The Cellardyke Echo – 14/9/23 – Issue 406

1890

ACCIDENT TO A FISHERMAN AT ABERDEEN. Late last night Charles Hay (32), fisherman on the fishing boat Florence of Cellardyke (Robert Brown skipper), got his right arm fractured by falling from the Florence to deck of another boat.  He was removed to the Infirmary.

FISHING BOAT FOR SALE. To be SOLD by Private Bargain, THE Excellent FISHING BOAT, “SEVEN BROTHERS,” Cellardyke, No 105. For further particulars apply to Messrs Jamieson & Guthrie, Solicitors, Anstruther.

ANSTRUTHER BURGH COURT —At this Court on Monday, before Provost Darsie and Bailie Morton, James Thomson. fish cadger, Anstruther, and Alexander Keith, labourer, Cellardyke, pled guilty to committing a breach of the peace at the East Shore on the 6th inst. by fighting with each other, and creating a disturbance. A fine of 20s each or fourteen days’ imprisonment was imposed.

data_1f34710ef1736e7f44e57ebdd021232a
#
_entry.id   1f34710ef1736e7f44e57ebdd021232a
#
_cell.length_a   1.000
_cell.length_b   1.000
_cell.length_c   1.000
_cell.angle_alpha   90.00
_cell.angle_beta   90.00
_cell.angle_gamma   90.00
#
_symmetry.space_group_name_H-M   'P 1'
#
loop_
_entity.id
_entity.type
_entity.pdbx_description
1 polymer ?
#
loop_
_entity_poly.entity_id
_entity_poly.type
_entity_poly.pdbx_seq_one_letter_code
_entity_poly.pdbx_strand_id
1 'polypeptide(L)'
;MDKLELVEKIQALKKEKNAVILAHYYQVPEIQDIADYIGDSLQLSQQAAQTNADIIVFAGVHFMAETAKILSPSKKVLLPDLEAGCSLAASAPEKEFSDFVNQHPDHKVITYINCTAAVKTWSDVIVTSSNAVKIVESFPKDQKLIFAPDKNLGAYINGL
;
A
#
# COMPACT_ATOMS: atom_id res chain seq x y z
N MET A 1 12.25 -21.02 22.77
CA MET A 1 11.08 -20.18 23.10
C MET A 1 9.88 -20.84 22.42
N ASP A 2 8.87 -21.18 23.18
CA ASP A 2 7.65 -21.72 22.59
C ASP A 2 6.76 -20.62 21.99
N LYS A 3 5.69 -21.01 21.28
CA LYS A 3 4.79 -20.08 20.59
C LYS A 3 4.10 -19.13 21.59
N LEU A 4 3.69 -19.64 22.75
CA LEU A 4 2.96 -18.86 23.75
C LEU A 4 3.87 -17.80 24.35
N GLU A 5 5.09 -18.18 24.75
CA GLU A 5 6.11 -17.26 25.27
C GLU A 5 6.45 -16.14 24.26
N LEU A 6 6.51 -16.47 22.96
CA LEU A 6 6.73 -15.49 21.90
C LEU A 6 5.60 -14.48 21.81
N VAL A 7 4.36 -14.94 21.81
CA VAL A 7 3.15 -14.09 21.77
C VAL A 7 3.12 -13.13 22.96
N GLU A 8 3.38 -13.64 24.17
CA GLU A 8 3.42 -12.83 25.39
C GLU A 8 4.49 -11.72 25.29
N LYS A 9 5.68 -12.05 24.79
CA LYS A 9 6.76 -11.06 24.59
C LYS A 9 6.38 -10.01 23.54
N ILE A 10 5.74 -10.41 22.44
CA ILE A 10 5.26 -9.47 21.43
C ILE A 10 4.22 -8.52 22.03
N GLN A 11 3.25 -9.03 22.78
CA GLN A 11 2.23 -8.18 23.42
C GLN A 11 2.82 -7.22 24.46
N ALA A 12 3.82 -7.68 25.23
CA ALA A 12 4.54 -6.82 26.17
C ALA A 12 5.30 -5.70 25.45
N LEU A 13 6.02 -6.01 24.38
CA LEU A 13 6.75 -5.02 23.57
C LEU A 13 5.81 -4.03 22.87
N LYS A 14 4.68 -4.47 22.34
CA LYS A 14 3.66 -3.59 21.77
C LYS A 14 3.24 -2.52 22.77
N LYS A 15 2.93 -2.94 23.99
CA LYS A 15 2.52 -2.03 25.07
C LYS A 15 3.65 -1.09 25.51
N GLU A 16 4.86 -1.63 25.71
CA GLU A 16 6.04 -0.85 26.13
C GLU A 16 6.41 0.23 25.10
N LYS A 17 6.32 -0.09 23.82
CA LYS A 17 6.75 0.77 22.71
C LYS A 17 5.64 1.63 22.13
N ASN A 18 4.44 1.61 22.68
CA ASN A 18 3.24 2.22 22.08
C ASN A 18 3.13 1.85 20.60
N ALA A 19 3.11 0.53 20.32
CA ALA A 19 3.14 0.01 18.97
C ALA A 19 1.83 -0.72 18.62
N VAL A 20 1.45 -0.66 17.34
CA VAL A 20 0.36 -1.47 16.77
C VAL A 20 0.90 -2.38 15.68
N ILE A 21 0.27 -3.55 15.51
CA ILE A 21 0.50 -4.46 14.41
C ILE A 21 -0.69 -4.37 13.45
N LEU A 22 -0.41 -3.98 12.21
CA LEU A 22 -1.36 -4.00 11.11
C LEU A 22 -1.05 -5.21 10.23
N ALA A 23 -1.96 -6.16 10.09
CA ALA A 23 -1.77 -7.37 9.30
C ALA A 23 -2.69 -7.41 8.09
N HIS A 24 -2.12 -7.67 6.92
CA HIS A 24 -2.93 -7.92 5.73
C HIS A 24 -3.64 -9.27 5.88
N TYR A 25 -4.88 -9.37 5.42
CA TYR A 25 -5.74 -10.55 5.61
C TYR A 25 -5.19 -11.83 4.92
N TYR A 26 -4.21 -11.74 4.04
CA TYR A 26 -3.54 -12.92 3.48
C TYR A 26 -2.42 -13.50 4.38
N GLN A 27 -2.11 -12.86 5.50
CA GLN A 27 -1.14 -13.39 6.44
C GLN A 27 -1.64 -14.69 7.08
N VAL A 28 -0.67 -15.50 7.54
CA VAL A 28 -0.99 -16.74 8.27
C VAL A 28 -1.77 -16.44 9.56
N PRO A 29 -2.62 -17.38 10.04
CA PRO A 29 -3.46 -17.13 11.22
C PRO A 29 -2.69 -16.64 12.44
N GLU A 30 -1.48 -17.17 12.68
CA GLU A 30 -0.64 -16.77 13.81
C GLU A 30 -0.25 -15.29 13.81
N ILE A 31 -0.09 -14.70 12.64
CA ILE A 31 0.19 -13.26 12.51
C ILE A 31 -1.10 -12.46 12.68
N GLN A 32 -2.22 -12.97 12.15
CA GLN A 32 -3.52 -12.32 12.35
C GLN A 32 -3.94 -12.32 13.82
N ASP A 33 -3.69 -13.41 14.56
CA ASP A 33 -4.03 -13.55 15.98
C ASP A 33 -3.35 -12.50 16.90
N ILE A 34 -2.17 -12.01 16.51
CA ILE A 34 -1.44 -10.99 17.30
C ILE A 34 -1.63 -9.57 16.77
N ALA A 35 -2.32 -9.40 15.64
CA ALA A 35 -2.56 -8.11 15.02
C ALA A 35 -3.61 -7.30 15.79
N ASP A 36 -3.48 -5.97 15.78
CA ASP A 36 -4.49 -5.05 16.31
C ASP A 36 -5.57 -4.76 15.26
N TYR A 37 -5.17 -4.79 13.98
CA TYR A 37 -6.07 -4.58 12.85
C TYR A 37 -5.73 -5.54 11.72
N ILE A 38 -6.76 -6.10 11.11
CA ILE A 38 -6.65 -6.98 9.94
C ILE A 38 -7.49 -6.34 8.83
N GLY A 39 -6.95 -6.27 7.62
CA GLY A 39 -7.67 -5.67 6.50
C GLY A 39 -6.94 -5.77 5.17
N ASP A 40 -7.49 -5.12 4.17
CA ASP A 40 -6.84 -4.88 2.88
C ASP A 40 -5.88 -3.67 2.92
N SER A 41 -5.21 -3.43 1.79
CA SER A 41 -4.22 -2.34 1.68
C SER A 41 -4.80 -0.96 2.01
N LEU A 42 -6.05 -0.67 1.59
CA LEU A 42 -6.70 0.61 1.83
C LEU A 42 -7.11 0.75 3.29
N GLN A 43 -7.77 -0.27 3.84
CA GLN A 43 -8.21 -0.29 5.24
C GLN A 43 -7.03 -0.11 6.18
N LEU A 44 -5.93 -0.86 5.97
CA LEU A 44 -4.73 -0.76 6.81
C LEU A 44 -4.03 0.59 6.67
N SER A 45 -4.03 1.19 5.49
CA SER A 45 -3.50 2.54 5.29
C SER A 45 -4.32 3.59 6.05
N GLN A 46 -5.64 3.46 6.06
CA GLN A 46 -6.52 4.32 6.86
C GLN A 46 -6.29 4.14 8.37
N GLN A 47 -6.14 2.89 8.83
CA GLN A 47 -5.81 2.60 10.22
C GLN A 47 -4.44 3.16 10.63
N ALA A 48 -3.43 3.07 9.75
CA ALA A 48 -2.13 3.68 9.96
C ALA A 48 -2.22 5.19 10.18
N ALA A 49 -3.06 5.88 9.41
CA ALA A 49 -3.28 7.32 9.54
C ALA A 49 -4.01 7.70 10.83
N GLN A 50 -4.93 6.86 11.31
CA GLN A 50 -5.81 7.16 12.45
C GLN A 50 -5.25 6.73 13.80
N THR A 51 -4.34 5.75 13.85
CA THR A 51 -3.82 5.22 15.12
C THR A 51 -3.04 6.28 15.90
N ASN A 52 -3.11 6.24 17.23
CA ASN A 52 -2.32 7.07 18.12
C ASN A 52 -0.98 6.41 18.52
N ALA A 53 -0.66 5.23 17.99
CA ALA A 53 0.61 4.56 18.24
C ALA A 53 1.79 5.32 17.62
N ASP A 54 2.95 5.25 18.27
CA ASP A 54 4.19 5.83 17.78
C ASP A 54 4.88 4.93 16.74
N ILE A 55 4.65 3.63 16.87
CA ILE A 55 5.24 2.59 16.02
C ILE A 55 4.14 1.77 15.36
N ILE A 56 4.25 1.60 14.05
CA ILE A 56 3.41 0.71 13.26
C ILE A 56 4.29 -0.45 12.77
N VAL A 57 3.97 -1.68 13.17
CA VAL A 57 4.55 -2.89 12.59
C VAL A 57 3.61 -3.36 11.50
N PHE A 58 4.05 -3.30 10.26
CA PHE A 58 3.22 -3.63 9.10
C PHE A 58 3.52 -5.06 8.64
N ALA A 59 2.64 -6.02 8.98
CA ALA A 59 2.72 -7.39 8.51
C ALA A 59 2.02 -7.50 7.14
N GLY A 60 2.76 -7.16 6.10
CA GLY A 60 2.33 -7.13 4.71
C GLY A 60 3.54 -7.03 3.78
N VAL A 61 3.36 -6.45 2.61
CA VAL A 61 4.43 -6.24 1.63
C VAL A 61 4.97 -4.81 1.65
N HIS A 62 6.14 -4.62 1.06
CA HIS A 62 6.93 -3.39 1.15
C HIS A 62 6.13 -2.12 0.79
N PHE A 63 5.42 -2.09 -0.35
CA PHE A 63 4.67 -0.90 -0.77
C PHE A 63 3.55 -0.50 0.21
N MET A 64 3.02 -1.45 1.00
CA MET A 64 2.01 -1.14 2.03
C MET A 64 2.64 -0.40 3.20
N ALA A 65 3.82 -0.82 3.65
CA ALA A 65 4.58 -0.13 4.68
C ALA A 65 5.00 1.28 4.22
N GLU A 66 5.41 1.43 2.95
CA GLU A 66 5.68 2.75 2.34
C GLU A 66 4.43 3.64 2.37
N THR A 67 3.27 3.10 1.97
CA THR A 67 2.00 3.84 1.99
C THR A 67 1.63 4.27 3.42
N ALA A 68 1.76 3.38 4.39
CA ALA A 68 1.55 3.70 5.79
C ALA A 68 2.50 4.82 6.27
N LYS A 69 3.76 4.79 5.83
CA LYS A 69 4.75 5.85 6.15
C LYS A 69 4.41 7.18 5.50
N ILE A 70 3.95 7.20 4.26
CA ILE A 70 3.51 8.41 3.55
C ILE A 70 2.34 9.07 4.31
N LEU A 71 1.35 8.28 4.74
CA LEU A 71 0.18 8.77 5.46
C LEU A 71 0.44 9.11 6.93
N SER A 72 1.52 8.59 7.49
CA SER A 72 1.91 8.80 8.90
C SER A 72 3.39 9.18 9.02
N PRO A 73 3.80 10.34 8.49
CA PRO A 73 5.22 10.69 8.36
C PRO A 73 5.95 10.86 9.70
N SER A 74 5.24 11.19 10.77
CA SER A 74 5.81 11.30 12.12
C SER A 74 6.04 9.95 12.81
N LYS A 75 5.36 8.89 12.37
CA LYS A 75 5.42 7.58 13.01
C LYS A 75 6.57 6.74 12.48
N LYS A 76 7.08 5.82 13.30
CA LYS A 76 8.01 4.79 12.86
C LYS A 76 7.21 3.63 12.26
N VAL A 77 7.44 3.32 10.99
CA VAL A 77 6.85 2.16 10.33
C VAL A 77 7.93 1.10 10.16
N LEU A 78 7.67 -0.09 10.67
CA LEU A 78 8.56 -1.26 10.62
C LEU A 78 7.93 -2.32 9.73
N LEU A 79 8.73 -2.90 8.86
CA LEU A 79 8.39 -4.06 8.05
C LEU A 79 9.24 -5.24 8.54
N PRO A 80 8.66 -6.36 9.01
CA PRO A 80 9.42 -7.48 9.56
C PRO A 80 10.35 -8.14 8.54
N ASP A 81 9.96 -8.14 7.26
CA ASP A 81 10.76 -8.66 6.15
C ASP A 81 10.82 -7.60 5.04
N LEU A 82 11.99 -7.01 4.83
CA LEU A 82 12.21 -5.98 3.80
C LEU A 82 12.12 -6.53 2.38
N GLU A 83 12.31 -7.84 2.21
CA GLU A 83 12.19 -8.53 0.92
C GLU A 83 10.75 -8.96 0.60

“GUILTY TO THOUGHTLESSNESS.” At Cupar Sheriff Court on Monday, two young fishermen, named Thomas Stewart and Leslie Jack, Cellardyke, were charged with setting fire to some whins on the road between Kilrenny and West Pitcorthie, Steward pled not guilty, and Jack pleaded “guilty to thoughtlessness.” The Fiscal—What do you meant Jack—l was lighting my pipe, and the match I threw down set fire to the grass. The Sheriff thought it was rather a hopeless case if there was no conclusive evidence. The Fiscal replied that he would be satisfied if Jack got a warning. This was done, and the two men were then dismissed. It seems the two men had been attending the religious meeting on Sunday night at Kilrenny, and being a fine night went for a walk afterwards.